I write a lot about managing people, managing your team. How to create workplaces that recruit, attract, retain and engage top talent.
And all of that is really important– it’s the core of what I do.
But today I want to focus on something a little different. Managing up. Managing your boss. Or to put it another way, managing our relationships with and expectations of our manager.
When my clients come to see me about their relationship with their supervisor, we start with two clear objectives: understanding the role of a manager and asking for what you need. And so that’s what I am going to share with you today dear reader.
Understanding the role of the manager.
Your manager’s job is to be your manager. They need to set clear expectations, define what success looks like and then ensure you have the tools you need to get there. They need to be able to give you feedback- both when things are going well and when things are not.
And that’s it. Anything else is icing. You may want your manager to be your mentor, your friend, and it’s great when that happens. But being a mentor is very different from being a manager and often for one reason or another your manager can’t be both.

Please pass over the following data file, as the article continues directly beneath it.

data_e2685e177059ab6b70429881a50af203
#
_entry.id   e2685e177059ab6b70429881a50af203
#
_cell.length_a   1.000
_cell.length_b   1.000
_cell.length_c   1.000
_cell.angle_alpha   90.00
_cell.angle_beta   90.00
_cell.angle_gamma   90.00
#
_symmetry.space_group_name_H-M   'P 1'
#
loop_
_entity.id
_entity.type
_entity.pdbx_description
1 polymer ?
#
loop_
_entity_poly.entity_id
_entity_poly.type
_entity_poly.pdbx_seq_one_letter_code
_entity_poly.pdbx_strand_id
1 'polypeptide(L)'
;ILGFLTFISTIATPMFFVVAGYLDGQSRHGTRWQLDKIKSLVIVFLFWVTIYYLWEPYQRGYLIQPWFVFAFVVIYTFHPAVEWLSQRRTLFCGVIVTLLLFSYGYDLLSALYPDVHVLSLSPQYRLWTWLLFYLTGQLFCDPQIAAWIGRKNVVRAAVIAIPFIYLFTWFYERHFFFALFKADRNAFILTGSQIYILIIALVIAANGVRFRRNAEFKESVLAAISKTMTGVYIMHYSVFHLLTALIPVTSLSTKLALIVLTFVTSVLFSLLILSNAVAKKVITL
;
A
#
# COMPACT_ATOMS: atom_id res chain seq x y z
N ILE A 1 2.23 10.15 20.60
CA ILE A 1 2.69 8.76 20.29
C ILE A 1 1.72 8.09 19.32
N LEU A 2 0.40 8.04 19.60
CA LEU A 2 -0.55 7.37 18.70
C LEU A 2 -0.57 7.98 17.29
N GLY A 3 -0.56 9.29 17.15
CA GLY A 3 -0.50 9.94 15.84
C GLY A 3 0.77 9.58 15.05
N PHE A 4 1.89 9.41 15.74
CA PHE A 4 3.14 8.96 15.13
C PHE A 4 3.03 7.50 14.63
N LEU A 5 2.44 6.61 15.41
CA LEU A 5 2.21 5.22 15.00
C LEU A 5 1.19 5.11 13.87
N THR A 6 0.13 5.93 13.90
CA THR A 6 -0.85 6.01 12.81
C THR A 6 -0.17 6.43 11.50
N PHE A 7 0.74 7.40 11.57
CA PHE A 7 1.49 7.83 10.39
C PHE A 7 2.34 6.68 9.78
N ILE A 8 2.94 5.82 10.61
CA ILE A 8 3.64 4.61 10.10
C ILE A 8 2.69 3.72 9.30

So, get really clear. What would it look like if your expectations of your manager were simply that they defined what success in your role looked like, gave you the tools you needed, and gave feedback? Without expecting the extra. What would be possible in your relationship from that place?
Asking for what you need.
Your manager can’t read your mind. Remember how I said that it’s your manager’s job to provide the tools you need to do your job? Sometimes that will be really clear, and they will be able to provide that. And sometimes they will need you to tell them what you need because they just don’t know.
So, have you set up the space in your relationship with your manager where you can ask for what you need? Do you meet with them one-on-one on a regular basis? If not, how can you and your manager work together to create that space? Maybe in your first act of asking for what you need, you ask for regular meetings.
A little disclaimer: the vast majority of people and managers have the best of intentions for their workplace relationships. And there is a tiny minority who don’t. But that’s a whole other post.
So, think about your relationship with your manager. Would it be helpful to adjust your expectations of them? And how can you create the space to ask for what you need.
And if you need some help, reach out! That’s what I am here for.
Until next week,